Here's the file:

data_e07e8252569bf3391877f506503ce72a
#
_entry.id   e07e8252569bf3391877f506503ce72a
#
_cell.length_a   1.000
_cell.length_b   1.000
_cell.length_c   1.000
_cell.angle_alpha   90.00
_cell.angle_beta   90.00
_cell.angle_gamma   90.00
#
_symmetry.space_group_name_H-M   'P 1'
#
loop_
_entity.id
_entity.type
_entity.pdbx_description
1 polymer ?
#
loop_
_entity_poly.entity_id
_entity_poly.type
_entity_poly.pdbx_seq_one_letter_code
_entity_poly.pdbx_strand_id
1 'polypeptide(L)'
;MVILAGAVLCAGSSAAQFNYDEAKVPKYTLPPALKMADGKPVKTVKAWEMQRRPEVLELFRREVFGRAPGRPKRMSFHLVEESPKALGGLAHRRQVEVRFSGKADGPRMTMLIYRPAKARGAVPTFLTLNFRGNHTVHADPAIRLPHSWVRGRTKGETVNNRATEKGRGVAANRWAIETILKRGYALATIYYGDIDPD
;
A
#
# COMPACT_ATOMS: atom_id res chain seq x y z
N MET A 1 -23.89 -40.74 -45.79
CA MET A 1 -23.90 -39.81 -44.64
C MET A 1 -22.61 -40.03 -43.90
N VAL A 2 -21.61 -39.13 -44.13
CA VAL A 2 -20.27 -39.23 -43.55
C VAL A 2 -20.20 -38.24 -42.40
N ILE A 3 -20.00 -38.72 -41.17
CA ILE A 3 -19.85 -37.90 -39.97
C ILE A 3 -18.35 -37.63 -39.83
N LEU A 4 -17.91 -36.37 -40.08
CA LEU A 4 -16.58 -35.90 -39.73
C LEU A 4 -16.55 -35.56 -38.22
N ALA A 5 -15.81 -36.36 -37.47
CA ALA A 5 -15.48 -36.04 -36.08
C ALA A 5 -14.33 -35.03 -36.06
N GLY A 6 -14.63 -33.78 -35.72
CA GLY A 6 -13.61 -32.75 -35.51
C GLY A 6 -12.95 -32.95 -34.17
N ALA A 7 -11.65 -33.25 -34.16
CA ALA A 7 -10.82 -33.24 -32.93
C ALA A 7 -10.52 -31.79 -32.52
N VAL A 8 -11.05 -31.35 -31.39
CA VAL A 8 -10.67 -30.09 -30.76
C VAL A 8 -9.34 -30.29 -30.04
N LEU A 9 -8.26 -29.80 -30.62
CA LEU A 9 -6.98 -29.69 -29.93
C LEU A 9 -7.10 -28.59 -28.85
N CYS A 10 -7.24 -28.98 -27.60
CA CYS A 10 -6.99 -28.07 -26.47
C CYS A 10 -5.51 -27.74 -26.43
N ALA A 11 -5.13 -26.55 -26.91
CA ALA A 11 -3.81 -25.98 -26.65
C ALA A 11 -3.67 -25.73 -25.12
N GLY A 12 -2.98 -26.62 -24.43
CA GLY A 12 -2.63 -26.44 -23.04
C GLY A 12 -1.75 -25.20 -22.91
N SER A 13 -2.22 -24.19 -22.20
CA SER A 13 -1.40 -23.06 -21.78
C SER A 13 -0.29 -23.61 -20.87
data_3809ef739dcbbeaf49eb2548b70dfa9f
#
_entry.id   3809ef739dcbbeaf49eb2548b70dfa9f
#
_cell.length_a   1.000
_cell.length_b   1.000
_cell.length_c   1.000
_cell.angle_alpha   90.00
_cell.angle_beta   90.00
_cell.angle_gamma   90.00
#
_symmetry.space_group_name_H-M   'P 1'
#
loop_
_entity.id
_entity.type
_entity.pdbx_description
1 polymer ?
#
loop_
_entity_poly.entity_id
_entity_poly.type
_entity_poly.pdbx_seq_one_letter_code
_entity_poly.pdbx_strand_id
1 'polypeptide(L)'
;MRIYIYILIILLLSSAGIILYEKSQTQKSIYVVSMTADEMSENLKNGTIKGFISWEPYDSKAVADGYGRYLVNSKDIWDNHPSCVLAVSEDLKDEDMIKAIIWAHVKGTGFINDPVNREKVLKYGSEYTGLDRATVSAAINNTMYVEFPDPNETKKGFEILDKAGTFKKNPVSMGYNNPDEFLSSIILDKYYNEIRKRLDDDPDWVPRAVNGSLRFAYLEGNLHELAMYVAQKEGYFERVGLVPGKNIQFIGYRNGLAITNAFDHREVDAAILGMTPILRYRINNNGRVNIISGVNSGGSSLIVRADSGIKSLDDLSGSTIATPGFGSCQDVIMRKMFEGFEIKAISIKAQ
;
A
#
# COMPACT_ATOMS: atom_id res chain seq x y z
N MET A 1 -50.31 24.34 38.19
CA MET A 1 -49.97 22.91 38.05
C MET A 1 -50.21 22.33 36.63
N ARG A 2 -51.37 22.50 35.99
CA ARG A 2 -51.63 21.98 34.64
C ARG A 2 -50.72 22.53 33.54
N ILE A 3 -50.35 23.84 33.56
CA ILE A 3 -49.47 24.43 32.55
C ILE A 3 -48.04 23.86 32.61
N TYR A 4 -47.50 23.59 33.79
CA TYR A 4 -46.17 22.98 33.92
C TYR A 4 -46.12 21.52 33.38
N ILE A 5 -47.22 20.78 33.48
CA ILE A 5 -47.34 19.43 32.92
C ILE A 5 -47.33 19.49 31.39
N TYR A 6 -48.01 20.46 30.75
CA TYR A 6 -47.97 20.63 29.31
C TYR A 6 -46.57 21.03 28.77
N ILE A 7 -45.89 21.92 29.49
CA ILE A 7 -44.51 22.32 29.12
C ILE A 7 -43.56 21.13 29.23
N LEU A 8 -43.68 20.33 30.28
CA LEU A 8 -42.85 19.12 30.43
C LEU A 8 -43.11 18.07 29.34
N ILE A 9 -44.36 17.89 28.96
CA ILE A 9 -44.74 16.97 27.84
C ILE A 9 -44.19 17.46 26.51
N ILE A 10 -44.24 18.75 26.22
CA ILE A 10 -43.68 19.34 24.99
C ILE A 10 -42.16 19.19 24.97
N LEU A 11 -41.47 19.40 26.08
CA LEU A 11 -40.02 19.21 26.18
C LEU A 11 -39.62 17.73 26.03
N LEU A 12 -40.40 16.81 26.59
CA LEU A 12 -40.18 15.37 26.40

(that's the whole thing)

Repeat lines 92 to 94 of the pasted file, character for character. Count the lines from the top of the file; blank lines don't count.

_entity_poly.pdbx_seq_one_letter_code
_entity_poly.pdbx_strand_id
1 'polypeptide(L)'